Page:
Latest Developments, January 17

In the latest news and analysis…

Resource nationalism
British consulting group Maplecroft has added “resource nationalism” in some of the world’s poorest countries to the latest edition of its annual Political Risk Atlas, which identifies potential problems around the globe for businesses and investors.
“Potential actions by governments can include nationalising an entire industry. For example, in August 2011, Venezuela’s President Hugo Chavez announced his intention to nationalise the country’s gold industry. Likewise in Guinea in 2010, the state sought a renegotiation of contracts, saying it would become a minority shareholder in all mining contracts. Comparable events have occurred in 2011 in other parts of South America and Africa and are likely to be repeated, especially if a global economic slowdown begins to cut into government tax revenues.”

Fueling hunger
The Center for Global Development’s Kimberly Ann Elliott welcomes the end of billions in US subsidies for biofuels but laments the fact that “advanced biofuels that are not food-based are still not available.”
“For developing countries, that means that corn-based ethanol will remain the major biofuel in the United States, diverting a third or more of the corn crop and keeping upward pressure on food prices. The elimination of the blenders’ credit will do little to change that because, while the subsidy bolstered producer profitability when corn prices spiked in 2008 and again last year, it was not a major factor driving demand for ethanol. The congressional mandate requiring that biofuels be blended into gasoline put a floor under the market, which encouraged investment.  Thus, actual production has exceeded the mandated level in every year because oil prices have been high enough to make ethanol competitive.”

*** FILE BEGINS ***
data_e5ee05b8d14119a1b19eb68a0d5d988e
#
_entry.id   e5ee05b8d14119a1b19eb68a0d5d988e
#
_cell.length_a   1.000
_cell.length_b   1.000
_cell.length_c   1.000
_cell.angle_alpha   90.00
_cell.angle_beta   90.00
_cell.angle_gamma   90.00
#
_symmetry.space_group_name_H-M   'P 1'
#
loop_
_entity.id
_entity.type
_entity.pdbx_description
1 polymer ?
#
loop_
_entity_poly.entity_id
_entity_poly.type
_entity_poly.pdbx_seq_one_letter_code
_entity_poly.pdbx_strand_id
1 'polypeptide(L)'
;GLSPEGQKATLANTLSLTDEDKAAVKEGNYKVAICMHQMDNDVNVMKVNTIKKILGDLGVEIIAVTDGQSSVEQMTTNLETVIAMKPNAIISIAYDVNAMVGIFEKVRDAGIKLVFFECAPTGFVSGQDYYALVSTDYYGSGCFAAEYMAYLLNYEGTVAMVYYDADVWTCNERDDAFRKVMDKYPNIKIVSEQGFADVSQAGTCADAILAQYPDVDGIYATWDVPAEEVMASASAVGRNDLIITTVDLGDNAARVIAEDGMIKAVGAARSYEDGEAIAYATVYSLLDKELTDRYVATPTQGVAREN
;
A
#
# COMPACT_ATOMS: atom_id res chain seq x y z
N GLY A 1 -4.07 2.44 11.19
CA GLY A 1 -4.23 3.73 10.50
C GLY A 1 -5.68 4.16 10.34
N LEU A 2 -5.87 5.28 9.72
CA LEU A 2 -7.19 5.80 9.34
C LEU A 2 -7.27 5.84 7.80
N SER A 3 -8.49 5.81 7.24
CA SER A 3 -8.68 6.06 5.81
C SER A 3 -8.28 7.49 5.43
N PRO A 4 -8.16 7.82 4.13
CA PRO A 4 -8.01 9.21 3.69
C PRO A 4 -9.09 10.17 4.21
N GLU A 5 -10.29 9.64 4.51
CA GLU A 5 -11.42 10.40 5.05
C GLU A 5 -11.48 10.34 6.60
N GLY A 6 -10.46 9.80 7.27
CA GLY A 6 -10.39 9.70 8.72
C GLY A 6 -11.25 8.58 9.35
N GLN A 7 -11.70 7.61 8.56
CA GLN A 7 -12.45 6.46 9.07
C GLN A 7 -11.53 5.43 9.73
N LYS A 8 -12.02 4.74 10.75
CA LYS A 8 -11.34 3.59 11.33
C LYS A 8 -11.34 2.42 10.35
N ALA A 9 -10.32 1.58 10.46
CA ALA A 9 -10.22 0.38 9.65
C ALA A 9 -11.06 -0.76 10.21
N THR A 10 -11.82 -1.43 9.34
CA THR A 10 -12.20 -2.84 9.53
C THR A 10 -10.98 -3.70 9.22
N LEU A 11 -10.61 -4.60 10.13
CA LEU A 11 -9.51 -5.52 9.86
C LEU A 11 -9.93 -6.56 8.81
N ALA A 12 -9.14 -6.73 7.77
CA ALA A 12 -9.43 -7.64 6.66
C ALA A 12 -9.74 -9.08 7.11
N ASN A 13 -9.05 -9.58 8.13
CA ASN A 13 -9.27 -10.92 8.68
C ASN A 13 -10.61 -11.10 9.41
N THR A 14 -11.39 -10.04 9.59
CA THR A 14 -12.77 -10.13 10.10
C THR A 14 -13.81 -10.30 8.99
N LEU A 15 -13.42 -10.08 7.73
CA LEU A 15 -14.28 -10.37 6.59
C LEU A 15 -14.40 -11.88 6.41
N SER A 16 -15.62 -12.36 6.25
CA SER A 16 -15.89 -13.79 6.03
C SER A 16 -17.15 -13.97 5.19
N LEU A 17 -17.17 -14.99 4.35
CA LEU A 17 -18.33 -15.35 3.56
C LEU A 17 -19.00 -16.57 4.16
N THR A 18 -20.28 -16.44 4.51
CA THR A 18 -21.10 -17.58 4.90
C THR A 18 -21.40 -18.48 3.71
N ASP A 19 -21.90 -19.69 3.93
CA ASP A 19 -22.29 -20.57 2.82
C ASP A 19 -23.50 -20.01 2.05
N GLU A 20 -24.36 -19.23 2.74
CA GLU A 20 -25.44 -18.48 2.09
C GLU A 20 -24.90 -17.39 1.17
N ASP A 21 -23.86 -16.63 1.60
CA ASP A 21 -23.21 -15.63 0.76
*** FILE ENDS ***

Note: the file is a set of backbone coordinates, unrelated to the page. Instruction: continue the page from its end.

Sins of emission
Mongabay reports on an Atlanta-based company that emits more greenhouse gases than Finland and owns the top three facilities on the US Environmental Protection Agency’s list of the top 100 sources of emissions in the country.
“For its part, Southern Company told the Atlanta Journal-Constitution that their emissions are ‘indicative’ of their power plants ‘being among the nation’s largest generators of electricity,’ adding that, ‘Southern Company complies with all environmental regulations and supports transparency in emissions reporting. The company is a leader in environmental research, development and implementation.’ Southern company serves around 4 million people. In 2014 the corporation is opening a new coal plant in Mississippi that will reportedly capture 60 percent of its greenhouse gas emissions.
According to its records Southern Company spent over $8 million in lobbying the U.S. government last year. A profile of the company on OpenSecrets.org, run by nonpartisan Center for Responsive Politics, reads ‘Southern has been one of the biggest proponents for electricity deregulation” and “gives most of its money to Republicans.’ ”

Re-assigning blame
The New School for Social Research’s Tarak Barkawi is perplexed by the use of the word “inhuman” to describe a video apparently showing US marines urinating on the dead bodies of Taliban fighters in Afghanistan.